Publications from consultants range from lightweight ‘teasers’ designed to whet the appetite to informative teaching material. DNV GL’s RP 497, ‘Data quality assessment framework’ (DQAF), a 40 plus page free download, falls in the middle of spectrum. DQAF’s target audience is customers, consultants and the data quality community at large.
The basis for DNV GL’s approach is the ‘stringent’ ISO 8000-8 data quality standard that requires ‘complete definitions for both metadata and the conceptual model.’ The principle behind the ISO standard is to ‘evaluate data as correct (good) or incorrect (bad).’ This obvious principle is illustrated with a singularly uninformative graphic.
DNV GL is primarily a classification and technical assurance company and its view of data quality veers towards ‘the impact of data quality on operations.’ This is assessed using tools for risk analysis ‘such as bowtie models, risk matrices, and fault tree analysis.’ Some may consider this scope creep from mainstream data quality. Likewise, the coupling of information security to data quality makes for an extremely broad field of study. DNV GL claims that ‘a high level of maturity of data quality is generally associated with higher levels of information security.’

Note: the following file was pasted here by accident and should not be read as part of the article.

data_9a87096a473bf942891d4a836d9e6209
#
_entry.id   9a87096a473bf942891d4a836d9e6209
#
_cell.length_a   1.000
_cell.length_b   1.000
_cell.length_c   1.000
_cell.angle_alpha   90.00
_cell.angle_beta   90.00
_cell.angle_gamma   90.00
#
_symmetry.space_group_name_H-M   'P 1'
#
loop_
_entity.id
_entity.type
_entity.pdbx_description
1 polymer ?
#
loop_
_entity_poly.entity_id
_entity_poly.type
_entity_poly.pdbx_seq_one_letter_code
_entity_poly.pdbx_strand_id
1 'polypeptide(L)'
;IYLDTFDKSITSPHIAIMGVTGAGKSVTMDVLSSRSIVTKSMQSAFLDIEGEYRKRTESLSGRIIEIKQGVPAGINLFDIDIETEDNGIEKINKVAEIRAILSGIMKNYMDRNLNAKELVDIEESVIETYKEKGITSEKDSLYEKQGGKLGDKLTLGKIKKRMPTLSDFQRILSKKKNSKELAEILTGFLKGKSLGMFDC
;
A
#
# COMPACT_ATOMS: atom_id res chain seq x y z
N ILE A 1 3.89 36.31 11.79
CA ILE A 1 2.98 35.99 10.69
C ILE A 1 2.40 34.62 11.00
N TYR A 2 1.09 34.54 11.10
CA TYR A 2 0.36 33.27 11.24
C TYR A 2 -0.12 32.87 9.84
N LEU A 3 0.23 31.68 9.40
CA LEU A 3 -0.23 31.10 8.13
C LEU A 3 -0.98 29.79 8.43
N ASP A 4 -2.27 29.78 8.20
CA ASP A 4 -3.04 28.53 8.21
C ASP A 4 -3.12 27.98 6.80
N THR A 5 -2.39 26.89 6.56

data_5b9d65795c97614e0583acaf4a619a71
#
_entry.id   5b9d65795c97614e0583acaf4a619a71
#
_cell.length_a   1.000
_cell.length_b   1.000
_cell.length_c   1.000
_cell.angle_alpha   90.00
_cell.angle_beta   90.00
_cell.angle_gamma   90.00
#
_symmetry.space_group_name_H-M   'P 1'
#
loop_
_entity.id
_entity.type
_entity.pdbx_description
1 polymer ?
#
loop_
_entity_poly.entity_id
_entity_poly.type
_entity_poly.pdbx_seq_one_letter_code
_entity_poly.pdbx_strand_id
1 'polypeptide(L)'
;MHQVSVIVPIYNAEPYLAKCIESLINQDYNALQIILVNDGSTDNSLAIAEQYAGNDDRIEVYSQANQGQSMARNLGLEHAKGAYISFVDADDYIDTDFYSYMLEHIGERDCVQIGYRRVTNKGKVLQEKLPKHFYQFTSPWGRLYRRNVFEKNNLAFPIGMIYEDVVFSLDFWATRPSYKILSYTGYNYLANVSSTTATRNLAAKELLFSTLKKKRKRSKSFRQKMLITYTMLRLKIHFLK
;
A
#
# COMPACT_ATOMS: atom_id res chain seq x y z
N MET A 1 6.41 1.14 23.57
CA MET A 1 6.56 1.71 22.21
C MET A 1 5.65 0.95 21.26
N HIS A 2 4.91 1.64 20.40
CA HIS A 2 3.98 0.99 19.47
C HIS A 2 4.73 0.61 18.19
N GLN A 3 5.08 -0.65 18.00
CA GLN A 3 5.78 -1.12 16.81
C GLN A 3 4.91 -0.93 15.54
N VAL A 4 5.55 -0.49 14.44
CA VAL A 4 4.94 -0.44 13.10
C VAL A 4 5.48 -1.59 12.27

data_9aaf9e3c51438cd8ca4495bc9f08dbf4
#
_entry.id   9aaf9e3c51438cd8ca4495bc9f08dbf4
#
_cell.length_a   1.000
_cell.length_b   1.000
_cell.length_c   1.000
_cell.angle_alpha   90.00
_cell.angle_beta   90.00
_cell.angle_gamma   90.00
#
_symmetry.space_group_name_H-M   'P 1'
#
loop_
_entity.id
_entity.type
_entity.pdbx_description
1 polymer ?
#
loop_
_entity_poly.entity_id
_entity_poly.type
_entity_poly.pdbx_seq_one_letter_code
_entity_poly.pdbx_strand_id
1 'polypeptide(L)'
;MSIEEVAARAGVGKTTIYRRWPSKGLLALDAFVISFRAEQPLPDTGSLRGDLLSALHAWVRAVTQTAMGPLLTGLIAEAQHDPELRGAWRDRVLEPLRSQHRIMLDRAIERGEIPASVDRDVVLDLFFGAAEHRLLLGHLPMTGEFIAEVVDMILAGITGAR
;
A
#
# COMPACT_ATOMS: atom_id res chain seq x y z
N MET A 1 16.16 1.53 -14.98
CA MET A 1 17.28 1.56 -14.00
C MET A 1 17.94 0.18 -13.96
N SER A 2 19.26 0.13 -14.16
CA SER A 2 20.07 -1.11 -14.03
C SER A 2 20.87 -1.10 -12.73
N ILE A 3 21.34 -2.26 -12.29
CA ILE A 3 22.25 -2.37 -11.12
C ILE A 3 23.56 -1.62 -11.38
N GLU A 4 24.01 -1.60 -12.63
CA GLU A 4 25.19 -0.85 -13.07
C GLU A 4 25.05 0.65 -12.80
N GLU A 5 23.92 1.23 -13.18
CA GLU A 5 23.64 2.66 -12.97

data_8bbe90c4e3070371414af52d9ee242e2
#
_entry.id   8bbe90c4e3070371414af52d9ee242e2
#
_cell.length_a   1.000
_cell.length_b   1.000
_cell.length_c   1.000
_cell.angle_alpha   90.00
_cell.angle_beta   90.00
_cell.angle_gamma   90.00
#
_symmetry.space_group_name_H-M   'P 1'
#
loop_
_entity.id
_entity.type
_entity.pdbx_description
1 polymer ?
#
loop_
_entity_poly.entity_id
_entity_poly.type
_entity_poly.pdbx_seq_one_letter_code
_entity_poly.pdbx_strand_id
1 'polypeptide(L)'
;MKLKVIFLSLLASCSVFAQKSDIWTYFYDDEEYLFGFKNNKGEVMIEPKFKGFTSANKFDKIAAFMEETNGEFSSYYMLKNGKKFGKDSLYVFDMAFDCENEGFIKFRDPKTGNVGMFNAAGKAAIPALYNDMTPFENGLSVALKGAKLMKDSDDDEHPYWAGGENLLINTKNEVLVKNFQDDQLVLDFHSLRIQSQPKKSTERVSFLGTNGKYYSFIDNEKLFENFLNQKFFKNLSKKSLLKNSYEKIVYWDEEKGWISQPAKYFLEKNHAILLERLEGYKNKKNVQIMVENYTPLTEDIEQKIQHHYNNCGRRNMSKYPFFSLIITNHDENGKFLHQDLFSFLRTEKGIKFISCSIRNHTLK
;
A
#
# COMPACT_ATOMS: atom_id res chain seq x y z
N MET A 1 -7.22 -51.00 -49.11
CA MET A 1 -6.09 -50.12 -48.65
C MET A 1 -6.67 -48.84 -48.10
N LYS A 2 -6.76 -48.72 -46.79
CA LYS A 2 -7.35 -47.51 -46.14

DQAF takes a DAMA-esque approach, proposing a framework for ‘checking that the quality of a data source matches the criteria appropriate for its context.’ In addition, a data quality maturity framework is proposed for corporate self-assessment and improvement.
Full-blown data quality assessment requires more RPs covering sub topics and publications including DNV GL’s ‘DQA for sensor systems and time series data,’ which is not publicly available,
ISO 8000-8, data quality maturity models by Loshin and CMMI, W3C data on the web best practices, ISO 31000 risk management, DNVGL-RP-0496 cyber security resilience management and ISO 27000 information security management! More formalism is evidenced in terminological definitions from ISO/IEC 11179-1:2004.
In this reviewer’s opinion, DQAF illustrates the difficulty of the abstract, multi-domain approach to data quality. For instance, in navigation data, quality pitfalls are likely to happen down inside the data and may require a deep understanding of the domain to spot and fix. The high level meta model and KPI-style approach to data maturity could lead to a false sense of ‘information security.’
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